NASA wants to use astronauts’ urine to produce vitamins

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NASA wants to use astronauts' urine to produce vitamins
Researchers say that their system would grow yeast that could take those lipids and nitrogen and turn them into plastics and Omega 3s.

Manned deep space missions will bring with them a barrage of problems with them and NASA has already started solving some of them with advanced research programmes. One of the challenge is supply of food for the astronauts.

NASA is busy researching ways to grow food in space and it has managed to attain success to a certain extent. However, that’s just one bit of research that the space agency is carrying out as it is now looking for ways to recycle human excreta into food. Yes! you read that right.

For this ‘innovative’ idea, NASA is funding researchers at Clemson University in South Carolina with up to $200,000 a year for up to three years. Researchers at the university revealed that they are researching use of urine and exhaled carbon dioxide as the building blocks to create useful items that astronauts may use.

For this, researchers are genetically engineering yeast to produce polymers, or plastics, used for 3D printing, as well as Omega 3s, which lower heart disease risk, and protect skin and hair.

Nitrogen is required to grow yeast and it is abundant in human urine. Yeast also feeds on fatty acids which certain algae can create out of carbon.

Researchers say that their system would grow yeast that could take those lipids and nitrogen and turn them into plastics and Omega 3s.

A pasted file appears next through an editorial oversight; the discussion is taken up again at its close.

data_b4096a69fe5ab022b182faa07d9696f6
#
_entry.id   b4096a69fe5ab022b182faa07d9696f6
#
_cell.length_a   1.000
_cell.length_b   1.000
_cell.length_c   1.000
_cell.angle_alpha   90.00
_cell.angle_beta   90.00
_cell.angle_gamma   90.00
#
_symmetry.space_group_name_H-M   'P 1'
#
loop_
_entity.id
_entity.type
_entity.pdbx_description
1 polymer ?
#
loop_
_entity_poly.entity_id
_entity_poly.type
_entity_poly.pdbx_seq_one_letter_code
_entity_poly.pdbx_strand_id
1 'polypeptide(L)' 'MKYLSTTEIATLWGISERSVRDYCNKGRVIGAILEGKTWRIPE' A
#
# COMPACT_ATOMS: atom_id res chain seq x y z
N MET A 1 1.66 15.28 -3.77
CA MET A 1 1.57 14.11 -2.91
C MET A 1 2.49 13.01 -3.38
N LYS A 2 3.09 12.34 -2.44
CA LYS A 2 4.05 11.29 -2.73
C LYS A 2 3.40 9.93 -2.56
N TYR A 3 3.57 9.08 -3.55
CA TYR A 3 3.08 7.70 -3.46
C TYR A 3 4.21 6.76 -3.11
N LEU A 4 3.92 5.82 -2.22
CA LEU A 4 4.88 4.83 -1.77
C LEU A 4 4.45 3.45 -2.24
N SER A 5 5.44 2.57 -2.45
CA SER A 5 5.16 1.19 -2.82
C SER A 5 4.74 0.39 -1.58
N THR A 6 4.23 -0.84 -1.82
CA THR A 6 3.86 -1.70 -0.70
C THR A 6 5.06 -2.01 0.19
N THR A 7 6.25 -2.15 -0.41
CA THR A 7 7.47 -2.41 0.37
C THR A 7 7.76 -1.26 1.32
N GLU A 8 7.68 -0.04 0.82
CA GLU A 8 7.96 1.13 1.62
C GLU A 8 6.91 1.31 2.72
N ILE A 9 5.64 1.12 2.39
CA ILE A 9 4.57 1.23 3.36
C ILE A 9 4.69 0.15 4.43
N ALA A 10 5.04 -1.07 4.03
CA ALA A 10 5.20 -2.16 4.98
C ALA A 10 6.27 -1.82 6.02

The grant was one of eight given to universities around the US, all of which focus on “innovative, early stage technologies that will address high-priority needs of America’s space program”, NASA said.

“These early career researchers will provide fuel for NASA’s innovation engine,” said Steve Jurczyk, associate administrator for NASA’s Space Technology Mission Directorate.

Earlier this month, the six astronauts currently living on the International Space Station (ISS) became the first people to eat food grown at the Veggie plant growth system aboard the orbiting laboratory in space.

The fresh “Outredgeous” red romaine lettuce that accompanied the crew’s usual freeze-dried fare, however, is far from the first crop grown on a space station.

As the space agency eyes deep-space missions like a trip to an asteroid or Mars, space farming becomes less of a novelty and more of a necessity.

Plants will be an integral part of any life-support system for extended missions, providing food and oxygen and processing waste.

Significant further advances will be necessary, and each of them promises to bring new innovations to agriculture here on the Earth.

NASA is planning to land humans on Mars by 2030 and is investing in ideas to figure out ways for astronauts to be more self-sufficient on long-term space missions.